They call it “camp for the entire family.” Pine Lake Park, a former bungalow colony turned co-op community in Westchester’s Cortlandt Manor, has swimming, boating, tennis, Saturday night entertainment (with cookies!) and 50 acres on which to roam.
This seasonal community, open May to October, also has properties for sale and for rent. Eight are on the market, and seven of those are asking less than $100,000. Six of those can be rented for all or part of the summer, starting at $1350/month. It’s only a five-minute drive from the Croton-Harmon MetroNorth station.
Pine Lakers are largely New Yorkers and Brooklynites, though they have a few families from Long Island, New Jersey and even further south in Westchester County. And while it’s a co-op, and the houses are modest in size and look (“This isn’t the Hamptons,” one Pine Laker said), there’s plenty of solitude if you crave it, or a rich social life if you prefer. It’s a very family friendly place, with lifeguards, a large playset, kids’ entertainment and freedom to explore that’s unheard of for city kids. They’re looking for like-minded folks interested in a low-key, cooperative environment.
Folks interested in visiting should email to set up a time.
If you want to sponsor a post, drop us a line.
We found this Waccabuc colonial, which is just a short distance west of the Connecticut border, in our new Real Estate Listings section. Normally we don’t cover Westchester, but this place seemed country enough to qualify.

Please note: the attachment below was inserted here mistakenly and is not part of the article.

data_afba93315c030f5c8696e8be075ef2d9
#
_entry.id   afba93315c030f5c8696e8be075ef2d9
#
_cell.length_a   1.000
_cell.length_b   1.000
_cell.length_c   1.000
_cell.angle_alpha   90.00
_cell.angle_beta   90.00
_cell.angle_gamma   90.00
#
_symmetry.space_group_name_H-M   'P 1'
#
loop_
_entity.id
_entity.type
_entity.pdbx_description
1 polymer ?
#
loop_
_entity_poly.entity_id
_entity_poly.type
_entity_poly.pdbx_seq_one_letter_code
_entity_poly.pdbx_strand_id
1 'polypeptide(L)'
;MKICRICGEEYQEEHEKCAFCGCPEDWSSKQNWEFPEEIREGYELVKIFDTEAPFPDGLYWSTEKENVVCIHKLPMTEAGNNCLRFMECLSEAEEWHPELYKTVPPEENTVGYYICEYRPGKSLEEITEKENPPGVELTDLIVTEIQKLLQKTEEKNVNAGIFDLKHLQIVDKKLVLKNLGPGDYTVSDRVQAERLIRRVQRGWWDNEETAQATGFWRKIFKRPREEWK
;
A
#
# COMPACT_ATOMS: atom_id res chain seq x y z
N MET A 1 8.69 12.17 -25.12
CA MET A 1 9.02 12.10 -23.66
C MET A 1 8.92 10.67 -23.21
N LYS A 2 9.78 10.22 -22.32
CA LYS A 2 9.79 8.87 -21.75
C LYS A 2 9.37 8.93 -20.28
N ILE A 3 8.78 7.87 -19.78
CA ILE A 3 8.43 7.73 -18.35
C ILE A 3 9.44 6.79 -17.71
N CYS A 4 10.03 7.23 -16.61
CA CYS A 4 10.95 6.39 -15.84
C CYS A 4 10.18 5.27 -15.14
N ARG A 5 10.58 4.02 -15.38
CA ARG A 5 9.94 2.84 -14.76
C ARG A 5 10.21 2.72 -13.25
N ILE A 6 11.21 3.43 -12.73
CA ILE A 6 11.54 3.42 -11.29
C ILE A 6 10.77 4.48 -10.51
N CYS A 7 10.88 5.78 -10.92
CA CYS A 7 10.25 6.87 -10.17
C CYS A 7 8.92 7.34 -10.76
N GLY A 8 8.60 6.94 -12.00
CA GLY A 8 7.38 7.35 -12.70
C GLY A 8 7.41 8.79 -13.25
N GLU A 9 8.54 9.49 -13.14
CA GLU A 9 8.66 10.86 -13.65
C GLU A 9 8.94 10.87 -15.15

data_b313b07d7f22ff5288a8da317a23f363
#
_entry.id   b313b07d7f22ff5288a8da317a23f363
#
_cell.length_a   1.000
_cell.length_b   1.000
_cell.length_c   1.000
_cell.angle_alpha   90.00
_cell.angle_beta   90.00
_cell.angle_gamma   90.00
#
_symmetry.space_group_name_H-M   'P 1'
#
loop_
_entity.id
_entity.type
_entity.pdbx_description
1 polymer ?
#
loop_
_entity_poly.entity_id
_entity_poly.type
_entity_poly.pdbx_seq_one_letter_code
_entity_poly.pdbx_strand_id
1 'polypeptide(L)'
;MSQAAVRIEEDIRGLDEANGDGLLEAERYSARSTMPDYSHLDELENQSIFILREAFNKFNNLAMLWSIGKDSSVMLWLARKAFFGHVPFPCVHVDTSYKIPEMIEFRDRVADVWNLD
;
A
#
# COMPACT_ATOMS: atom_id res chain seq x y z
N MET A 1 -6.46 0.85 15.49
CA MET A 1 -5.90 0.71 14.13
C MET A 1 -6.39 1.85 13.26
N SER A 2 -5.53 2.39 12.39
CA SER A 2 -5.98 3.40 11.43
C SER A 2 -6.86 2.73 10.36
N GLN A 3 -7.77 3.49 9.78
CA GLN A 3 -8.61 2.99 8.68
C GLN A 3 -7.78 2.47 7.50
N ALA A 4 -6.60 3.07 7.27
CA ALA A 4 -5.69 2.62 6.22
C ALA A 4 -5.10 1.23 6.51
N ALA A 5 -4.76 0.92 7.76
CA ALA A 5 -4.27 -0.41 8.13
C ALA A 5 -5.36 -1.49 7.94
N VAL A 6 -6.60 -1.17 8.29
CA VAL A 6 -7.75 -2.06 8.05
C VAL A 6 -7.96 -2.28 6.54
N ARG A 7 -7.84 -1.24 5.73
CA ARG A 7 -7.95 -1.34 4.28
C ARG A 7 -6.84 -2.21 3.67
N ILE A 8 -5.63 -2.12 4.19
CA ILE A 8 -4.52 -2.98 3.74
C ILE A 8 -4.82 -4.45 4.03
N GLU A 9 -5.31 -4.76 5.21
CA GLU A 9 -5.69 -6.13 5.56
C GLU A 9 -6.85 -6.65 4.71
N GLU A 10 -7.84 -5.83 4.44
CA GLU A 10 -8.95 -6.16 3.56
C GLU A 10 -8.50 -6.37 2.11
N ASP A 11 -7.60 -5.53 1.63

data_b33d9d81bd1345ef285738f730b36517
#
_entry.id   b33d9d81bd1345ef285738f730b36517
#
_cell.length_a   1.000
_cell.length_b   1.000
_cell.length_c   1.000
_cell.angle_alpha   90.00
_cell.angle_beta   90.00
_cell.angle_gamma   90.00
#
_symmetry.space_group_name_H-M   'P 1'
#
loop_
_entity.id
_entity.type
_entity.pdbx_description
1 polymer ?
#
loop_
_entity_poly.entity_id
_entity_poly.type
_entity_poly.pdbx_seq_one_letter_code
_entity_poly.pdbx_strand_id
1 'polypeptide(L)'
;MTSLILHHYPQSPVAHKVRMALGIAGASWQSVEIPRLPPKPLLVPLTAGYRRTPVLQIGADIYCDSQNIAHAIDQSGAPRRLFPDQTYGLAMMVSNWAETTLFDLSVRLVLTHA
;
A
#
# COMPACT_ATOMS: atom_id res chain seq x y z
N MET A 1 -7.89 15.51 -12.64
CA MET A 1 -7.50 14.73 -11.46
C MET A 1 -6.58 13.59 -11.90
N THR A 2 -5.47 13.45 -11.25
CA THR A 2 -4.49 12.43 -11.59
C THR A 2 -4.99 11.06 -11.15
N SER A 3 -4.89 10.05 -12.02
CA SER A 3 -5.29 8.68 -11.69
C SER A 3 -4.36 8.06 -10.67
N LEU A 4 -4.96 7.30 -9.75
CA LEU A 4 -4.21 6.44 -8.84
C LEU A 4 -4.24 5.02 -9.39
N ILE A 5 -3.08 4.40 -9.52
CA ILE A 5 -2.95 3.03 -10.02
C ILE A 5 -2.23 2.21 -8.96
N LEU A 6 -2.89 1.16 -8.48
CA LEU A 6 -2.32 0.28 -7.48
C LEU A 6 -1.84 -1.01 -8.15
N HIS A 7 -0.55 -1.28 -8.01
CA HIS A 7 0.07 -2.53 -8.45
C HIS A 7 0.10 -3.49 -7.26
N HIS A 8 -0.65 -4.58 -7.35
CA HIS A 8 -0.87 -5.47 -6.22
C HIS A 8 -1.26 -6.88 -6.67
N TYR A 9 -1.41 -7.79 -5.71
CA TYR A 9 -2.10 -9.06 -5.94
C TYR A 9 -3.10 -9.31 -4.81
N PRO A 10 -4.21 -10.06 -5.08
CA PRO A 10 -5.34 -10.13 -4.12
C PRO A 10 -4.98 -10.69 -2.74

The halmet of Waccabuc, located in the town of Lewisboro, is posh, to be sure; a bucolic escape for the monied. Further, it seems that it’s the only town in Westchester County that requires most properties to be located on at least two acres of land, and in some places, four acres, in order to preserve open space.
Although the location of this property lies outside of that acreage requirement, it’s still over an acre, right on the outskirts of the Waccabuc Country Club. And it’s a perfectly lovely white-picket-fence number, with manicured lawns and a trellised terrace.
Inside is nice, too, with high ceilings and beautiful board floors. We particularly like the library/study. It’s bright, thanks to the skylights, and the built-in shelves and cabinetry are gorgeous. We would definitely spend a lot of quality time in this room.